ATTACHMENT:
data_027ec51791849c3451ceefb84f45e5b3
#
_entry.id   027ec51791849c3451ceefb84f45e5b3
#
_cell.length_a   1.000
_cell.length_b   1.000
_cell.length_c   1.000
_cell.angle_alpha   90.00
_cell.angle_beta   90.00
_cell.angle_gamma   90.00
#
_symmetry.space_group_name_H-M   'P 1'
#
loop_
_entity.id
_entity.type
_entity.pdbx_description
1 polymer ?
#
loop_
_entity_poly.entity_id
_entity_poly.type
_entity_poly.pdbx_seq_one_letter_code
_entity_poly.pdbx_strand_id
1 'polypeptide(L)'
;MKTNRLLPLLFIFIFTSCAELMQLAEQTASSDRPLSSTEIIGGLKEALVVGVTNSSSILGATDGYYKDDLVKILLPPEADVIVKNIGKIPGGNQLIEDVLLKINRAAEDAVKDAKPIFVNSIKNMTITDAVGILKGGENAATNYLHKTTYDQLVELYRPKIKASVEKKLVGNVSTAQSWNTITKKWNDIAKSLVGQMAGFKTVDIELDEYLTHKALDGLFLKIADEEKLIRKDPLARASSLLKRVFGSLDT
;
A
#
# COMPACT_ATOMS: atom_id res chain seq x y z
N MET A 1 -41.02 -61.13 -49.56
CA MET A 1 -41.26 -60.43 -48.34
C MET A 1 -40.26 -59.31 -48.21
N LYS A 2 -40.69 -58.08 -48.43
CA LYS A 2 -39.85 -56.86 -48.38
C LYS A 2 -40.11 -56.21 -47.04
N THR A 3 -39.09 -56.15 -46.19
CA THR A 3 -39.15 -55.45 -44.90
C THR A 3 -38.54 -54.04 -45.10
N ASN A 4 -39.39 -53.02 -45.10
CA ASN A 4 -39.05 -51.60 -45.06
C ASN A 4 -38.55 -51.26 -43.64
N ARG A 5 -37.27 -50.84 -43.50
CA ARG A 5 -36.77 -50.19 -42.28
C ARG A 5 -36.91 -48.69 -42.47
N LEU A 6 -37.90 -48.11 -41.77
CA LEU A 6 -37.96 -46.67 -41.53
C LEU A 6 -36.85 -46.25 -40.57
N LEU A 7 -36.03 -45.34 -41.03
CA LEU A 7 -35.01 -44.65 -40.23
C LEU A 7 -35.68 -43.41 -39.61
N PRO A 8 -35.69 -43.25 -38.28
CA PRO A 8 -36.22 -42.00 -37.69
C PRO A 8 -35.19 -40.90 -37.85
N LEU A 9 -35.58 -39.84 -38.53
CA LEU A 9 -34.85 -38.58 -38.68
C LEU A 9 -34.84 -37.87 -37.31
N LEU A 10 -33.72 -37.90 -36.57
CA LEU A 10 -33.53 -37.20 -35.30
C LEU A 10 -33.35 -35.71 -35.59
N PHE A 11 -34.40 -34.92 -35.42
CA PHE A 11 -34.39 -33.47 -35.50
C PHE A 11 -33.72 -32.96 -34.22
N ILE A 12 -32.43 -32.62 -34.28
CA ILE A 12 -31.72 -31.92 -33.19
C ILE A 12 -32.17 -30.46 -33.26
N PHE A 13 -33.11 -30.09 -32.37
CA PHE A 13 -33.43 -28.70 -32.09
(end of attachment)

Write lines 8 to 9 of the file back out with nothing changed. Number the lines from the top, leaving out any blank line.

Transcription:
_cell.angle_alpha   90.00
_cell.angle_beta   90.00